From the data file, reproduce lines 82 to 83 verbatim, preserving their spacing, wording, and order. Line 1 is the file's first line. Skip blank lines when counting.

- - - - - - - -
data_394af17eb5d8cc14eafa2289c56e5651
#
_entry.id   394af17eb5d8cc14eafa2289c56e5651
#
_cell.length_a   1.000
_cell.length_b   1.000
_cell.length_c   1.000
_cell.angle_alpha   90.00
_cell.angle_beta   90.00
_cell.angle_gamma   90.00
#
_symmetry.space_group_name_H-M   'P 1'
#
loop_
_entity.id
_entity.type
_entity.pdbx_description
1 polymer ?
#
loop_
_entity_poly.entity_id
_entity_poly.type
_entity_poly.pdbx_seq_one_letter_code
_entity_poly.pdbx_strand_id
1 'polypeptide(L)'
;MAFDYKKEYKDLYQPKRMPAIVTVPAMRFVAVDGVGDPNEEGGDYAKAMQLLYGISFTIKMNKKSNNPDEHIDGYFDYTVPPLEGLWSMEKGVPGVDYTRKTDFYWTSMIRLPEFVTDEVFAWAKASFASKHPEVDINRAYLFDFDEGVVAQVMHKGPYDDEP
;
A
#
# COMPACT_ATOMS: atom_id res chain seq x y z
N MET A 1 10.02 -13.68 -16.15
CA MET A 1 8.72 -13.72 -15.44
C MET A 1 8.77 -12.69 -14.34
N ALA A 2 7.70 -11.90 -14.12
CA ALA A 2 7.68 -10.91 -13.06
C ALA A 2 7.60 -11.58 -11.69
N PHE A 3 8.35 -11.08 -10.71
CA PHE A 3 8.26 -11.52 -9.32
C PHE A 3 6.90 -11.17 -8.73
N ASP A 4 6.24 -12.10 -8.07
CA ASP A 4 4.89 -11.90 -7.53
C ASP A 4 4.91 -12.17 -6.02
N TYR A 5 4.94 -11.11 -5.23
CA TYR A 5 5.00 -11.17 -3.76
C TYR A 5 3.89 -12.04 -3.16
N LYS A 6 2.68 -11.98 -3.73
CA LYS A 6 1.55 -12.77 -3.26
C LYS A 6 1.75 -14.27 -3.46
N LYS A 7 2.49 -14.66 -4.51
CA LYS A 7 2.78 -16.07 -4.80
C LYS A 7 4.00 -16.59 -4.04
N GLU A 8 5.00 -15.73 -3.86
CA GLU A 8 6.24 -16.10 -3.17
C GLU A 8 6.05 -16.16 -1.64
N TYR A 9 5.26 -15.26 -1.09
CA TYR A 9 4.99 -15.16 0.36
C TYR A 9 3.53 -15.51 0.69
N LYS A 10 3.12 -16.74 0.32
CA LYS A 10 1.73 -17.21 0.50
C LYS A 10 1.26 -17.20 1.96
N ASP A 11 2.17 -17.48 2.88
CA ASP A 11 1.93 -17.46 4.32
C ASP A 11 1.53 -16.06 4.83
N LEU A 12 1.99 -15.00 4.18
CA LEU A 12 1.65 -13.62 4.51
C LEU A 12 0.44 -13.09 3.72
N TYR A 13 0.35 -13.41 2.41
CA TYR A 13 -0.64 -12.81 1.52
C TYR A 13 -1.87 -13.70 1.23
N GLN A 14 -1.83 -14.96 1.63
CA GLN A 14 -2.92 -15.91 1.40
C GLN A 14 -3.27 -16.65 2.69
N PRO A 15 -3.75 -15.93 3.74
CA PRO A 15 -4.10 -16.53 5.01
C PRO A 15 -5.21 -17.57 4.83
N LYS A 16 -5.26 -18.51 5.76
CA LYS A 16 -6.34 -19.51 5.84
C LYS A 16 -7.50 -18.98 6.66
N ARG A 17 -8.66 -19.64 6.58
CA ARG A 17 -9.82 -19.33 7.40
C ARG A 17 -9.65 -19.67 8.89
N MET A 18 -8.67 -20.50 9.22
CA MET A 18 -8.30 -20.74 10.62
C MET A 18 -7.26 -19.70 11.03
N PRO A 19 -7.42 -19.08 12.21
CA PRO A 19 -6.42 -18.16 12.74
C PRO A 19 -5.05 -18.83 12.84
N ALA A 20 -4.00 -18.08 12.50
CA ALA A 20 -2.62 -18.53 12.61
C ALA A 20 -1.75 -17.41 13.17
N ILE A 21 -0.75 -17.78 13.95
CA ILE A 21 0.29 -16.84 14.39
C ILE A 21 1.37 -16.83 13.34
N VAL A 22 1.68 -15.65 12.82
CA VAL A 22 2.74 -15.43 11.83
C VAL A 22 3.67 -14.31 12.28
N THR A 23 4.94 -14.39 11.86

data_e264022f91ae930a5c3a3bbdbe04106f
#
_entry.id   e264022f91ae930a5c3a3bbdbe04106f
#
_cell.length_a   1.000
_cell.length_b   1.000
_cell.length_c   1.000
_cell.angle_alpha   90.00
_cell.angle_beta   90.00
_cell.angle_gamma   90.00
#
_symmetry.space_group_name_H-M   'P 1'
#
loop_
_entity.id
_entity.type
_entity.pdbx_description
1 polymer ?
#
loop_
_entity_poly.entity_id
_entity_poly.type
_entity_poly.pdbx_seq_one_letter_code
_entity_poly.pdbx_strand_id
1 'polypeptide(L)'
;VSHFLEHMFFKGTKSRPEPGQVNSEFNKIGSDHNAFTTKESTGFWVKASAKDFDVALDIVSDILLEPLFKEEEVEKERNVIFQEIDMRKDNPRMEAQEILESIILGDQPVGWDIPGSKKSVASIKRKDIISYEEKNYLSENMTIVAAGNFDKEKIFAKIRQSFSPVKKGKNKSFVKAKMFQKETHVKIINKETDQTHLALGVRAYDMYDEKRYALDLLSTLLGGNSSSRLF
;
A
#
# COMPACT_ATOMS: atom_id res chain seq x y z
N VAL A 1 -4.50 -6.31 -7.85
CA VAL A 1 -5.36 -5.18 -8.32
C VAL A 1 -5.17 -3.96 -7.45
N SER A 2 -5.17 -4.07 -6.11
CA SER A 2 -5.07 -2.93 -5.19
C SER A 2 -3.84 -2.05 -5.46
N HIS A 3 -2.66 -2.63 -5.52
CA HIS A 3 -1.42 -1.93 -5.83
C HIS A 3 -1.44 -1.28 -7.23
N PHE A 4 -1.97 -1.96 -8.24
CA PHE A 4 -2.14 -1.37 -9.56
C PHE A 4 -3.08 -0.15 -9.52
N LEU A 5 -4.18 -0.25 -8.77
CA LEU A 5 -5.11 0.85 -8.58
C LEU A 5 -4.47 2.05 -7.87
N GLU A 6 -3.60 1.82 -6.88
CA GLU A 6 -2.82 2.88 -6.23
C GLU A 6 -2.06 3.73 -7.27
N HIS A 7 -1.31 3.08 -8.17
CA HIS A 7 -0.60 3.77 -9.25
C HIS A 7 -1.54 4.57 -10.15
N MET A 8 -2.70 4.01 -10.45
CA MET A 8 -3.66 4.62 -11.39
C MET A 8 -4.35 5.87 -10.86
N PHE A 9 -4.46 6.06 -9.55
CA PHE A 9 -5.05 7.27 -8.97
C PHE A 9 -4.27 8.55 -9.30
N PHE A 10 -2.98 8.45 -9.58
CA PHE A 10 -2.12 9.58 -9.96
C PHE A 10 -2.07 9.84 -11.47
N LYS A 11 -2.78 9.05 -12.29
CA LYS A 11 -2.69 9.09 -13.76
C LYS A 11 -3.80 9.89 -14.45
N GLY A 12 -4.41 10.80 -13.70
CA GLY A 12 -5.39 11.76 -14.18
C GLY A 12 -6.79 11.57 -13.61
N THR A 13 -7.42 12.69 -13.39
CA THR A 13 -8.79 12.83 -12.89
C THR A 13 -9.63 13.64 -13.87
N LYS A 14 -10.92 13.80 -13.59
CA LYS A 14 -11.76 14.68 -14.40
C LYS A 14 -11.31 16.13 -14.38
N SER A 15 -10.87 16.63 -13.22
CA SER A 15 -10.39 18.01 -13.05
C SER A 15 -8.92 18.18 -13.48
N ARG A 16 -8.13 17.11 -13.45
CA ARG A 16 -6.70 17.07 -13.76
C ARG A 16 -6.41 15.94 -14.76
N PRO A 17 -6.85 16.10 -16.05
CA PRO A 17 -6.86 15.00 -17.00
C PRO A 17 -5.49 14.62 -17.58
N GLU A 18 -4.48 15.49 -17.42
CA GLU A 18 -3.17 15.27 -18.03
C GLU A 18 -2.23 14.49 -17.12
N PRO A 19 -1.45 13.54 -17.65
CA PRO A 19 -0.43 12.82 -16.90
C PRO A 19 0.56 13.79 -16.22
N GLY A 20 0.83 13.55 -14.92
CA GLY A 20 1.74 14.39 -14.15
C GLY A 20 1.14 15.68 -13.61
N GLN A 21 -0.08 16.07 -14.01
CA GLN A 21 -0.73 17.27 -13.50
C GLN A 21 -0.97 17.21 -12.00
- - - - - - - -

N MET A 18 -8.67 -20.50 9.22
CA MET A 18 -8.30 -20.74 10.62